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Gordon Haskell

Notes of the Month

Shifts in American Foreign Policy

An Analysis of the New Administration’s Offensive

(February 1953)

From The New International, Vol. XIII No. 1, January–February 1953, pp. 18–26.
Transcribed & marked up by Einde O’Callaghan for the Encyclopaedia of Trotskyism On-Line (ETOL).

The Eisenhower administration has been in power for only a few weeks. Yet these weeks have sufficed to indicate a very definite shift in the tendency of American foreign policy. It will be a long time before the new tendency reveals itself in all its concrete manifestations, before all the preparations, both political and physical, are completed which will make it possible for this policy to be transformed from words into decisive actions. There are so many obstacles and countervailing pressures in the world that the policy may be deflected from its set objectives, and turned into its opposite. Yet none of these considerations should be permitted to obscure the fact that a new policy is here, and that the fate of the world is being shaped by it.

It has become popular to discuss American foreign policy in terms of “liberation or containment.” Actually, both these terms are fundamentally misleading. What is at stake is really this: in the struggle for unrivalled world hegemony, shall the United States take the political and military offensive now. Or shall it retain its defensive posture for a longer period, hoping for more favorable conditions under which to bring its sole remaining rival, Russia, to her knees?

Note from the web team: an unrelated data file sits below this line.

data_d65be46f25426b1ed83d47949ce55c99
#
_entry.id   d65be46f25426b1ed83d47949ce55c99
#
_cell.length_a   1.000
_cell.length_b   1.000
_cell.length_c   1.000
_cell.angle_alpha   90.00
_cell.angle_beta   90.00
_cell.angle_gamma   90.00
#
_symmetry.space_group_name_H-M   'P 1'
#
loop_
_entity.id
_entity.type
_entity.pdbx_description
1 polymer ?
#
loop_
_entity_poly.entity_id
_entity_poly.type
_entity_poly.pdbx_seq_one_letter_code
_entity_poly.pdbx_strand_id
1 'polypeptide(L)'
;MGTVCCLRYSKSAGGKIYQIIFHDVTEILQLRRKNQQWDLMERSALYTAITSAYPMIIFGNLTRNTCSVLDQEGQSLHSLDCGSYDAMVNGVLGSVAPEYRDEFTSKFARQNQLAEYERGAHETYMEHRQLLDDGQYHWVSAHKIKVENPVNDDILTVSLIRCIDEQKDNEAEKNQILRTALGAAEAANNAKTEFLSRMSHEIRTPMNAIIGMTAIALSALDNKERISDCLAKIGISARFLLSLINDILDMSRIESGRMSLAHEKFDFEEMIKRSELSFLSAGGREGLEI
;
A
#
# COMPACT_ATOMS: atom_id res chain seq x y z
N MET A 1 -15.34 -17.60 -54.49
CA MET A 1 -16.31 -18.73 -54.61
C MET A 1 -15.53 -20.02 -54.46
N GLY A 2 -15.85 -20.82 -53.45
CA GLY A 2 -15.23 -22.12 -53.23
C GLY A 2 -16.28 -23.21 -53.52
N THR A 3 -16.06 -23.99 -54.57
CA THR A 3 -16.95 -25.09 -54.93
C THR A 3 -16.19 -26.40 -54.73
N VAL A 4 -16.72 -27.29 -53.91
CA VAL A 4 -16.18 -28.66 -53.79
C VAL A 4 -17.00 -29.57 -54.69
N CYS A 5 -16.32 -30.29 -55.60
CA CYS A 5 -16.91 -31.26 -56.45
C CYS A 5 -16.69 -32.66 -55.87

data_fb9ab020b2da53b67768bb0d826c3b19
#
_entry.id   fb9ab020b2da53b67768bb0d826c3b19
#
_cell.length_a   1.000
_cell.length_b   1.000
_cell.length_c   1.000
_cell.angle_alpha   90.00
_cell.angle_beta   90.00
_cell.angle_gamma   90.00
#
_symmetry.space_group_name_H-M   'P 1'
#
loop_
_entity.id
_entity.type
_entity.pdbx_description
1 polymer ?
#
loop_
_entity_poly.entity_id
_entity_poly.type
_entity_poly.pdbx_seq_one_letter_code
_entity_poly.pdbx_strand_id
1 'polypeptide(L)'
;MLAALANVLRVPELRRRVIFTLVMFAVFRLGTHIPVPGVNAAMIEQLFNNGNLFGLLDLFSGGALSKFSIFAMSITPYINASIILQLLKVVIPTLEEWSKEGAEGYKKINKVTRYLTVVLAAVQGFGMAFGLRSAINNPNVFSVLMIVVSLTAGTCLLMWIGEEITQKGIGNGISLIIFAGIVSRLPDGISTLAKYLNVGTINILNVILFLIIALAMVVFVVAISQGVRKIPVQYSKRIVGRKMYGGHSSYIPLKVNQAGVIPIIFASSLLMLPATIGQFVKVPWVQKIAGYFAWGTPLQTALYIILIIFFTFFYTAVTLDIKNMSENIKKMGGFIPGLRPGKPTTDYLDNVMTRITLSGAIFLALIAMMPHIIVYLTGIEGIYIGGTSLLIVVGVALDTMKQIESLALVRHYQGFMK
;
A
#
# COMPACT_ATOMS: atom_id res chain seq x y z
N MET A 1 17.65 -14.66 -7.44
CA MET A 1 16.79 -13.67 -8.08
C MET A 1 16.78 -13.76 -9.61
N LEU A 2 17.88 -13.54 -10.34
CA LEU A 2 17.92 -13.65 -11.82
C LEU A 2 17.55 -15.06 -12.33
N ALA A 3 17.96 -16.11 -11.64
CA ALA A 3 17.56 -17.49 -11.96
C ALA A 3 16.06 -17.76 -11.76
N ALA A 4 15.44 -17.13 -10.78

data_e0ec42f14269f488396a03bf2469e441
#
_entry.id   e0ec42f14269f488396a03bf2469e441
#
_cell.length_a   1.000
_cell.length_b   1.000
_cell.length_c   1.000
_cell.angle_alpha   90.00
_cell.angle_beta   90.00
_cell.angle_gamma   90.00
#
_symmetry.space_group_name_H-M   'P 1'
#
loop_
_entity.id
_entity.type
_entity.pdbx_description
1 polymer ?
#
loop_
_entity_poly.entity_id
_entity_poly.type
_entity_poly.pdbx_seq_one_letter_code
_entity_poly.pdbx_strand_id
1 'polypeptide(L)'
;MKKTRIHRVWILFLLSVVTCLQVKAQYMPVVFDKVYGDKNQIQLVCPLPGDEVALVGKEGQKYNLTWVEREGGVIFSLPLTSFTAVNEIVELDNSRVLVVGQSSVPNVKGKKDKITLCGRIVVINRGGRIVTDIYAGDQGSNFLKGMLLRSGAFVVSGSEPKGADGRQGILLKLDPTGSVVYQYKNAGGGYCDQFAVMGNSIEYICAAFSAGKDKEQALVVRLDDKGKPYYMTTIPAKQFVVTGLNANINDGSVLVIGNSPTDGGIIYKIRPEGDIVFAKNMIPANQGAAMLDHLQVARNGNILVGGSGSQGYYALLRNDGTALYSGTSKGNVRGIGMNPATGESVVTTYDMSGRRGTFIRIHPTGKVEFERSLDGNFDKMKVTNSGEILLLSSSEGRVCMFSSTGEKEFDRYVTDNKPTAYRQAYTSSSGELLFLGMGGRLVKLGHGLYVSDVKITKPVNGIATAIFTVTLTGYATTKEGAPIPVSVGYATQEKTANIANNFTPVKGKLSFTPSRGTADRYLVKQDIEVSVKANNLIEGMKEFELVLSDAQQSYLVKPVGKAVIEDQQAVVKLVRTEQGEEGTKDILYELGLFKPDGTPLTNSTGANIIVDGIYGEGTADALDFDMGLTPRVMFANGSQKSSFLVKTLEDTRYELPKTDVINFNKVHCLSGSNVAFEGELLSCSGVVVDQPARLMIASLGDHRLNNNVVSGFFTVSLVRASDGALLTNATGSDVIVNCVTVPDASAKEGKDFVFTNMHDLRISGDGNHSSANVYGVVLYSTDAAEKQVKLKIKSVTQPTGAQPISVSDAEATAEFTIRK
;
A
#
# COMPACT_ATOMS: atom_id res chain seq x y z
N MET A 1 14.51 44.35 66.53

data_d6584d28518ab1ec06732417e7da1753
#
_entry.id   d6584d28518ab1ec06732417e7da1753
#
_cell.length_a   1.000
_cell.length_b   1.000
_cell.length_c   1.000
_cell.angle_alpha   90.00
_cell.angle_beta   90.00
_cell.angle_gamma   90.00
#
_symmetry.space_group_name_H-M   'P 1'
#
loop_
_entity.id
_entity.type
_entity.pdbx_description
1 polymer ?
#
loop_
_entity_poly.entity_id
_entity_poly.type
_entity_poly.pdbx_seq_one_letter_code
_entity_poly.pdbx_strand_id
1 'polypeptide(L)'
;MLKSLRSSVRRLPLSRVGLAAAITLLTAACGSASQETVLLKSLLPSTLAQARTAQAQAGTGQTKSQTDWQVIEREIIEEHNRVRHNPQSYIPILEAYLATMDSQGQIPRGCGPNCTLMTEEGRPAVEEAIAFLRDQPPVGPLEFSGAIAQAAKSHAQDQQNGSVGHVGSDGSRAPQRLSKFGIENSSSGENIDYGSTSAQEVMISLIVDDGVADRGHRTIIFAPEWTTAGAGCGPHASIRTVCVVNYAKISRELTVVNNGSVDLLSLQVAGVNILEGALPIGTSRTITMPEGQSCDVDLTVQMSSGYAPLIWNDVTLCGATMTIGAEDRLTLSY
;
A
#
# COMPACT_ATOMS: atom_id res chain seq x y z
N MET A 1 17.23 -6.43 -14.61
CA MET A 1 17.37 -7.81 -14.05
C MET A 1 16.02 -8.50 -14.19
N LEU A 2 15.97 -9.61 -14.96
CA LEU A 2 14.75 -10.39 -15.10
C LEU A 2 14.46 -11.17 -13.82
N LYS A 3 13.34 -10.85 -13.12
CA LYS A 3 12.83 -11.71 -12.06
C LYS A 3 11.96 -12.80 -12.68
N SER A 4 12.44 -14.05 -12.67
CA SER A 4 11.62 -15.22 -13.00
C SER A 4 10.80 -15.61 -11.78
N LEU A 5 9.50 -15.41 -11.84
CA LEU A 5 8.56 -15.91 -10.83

The American government has decided to turn to the offensive.

The so-called policy of “containment” which dominated the thinking of the Truman administrations was a policy of the strategic defensive. Its objective was to stabilize the struggle on the basis of the lines which divide the Stalinist world from the world of capitalism, that is, to firmly secure the division of the world achieved in the Second World War. Implicit in this policy was the acceptance, for the time being at least, of Stalin’s control over Eastern Europe, and even if in more qualified terms, of the strategic relations in Asia. Implicit was also the idea that in a world thus stabilized, the internal problems of the Stalinist world (particularly those created by the national antagonisms within it) would eventually weaken it and make it more inclined to accept a future adjustment on terms less favorable to itself.

The Truman government’s policy was a result of two factors of unequal weight. The more important of these was an assessment of the economic, social and military strength of the American bloc in the struggle. The American government had acquired a vast experience during and since the last war in world affairs. It had come to have a healthy respect for the revolutionary temper of the masses of the colonial world, and a no less healthy respect for the ability of Stalin to make capital out of every American misstep in Europe. It recognized the weakness of the governments which it had bolstered and supported everywhere since World War II, and the fatal effect on them of any policy which seemed too contemptuous of their peoples, or too openly directed toward dragging them into another world holocaust. In short, the Truman government did not believe that the American bloc could go over to the offensive now.

The second factor stemmed from the political psychology of the men who, in their aggregate, made up the Truman governments. These men had been intimately connected with the direction of World War II, and of the cold war which followed it. Although they were vastly disillusioned by the failure of the United States to achieve its real objectives in the war, they were emotionally attached to what had been achieved. The division of the world was not as they had foreseen it. Yet they had acquiesced in it in 1944–5 as the best that could be got out of the situation. They were shocked to find out that Stalin was not willing to rest on his achievements, even for a period. But they had expended their energies to salvage whatever they had achieved at the enormous expenditure of treasure and lives in the war. For the time being they were willing to rest if only they could feel that the world would remain carved as they had carved it.